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Manchester City rarely get credit for being frugal. It's partly because they've regularly spent hundreds of millions of pounds on their summer transfers and haven't been scouting around to pick up a player on the cheap.

Their transfer policy for some time now, have been to sign already made players for exorbitant prices instead of scouting around to buy younger and cheaper players.

However, it can't be ignored that City generally don't do that well when taking a low-risk punt on a signing who may turn out to be a great addition but who won't ruin the club financially if it doesn't work out.

Scott Sinclair, an £8m acquisition from Swansea in 2012, and Jack Rodwell, a £12m purchase from Everton that same summer, are often held up as examples of why promising players shouldn't move to the Etihad.

Caballero's penalty heroics in the League Cup final win over Liverpool in 2016 make him a cult hero -- and not much more. He'd have faded to the background had Claudio Bravo not been an expensive flop last season.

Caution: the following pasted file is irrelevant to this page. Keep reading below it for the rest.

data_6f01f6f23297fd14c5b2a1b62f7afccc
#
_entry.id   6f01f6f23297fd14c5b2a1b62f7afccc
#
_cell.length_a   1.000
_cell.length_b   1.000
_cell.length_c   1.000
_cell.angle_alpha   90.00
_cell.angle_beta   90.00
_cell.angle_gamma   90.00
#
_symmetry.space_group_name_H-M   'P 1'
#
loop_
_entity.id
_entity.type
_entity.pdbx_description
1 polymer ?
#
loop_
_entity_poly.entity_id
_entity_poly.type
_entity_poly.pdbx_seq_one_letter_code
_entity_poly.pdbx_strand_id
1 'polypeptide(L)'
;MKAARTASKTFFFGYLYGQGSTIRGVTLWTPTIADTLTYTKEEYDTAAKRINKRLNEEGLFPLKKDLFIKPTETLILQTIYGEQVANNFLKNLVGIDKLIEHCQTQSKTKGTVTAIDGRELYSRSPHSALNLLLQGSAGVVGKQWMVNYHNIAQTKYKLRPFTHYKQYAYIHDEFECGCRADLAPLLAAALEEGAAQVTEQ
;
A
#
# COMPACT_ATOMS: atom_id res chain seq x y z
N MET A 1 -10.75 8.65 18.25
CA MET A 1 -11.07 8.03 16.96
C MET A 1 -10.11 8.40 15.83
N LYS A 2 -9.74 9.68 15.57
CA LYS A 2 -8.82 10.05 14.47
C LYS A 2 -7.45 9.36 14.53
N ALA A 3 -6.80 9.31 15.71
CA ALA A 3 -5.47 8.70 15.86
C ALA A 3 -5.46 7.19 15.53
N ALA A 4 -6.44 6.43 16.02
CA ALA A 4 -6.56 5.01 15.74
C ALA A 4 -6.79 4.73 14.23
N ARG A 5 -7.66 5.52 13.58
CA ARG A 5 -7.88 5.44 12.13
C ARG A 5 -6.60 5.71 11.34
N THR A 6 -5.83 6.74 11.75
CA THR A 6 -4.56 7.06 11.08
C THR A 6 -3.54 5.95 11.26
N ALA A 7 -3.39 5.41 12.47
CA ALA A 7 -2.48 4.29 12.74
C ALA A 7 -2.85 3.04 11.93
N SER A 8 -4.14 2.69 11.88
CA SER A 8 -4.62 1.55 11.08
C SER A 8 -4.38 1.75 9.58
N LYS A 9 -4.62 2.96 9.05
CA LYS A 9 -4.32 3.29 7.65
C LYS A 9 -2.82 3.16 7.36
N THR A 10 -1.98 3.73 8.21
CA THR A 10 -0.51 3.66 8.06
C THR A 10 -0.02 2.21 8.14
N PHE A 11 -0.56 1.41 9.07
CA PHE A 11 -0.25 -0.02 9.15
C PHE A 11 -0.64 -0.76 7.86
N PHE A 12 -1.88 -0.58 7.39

There has been an argument to say that City haven't had a good return on one of their attempted shrewd moves since they snapped up Gael Clichy from Arsenal for £7m in July 2011.

He may have finished his City career floundering around the left-back position as a shadow of the defender he once was, but it's worth remembering that he slotted in seamlessly to Mancini's back line and helped shore up a weakness in what would be the club's first title-winning campaign in 44 years.

Before Clichy's arrival, Mancini had problems with that side of his defense, with Wayne Bridge and Aleksander Kolarov finding it difficult to adapt to life at City.

Clichy came on board soon after and slotted in so easily into the Manchester City backline, solving City’s problems at left-back. The French star currently plies his trade in the Turkish Super Lig with Istanbul Basaksehir.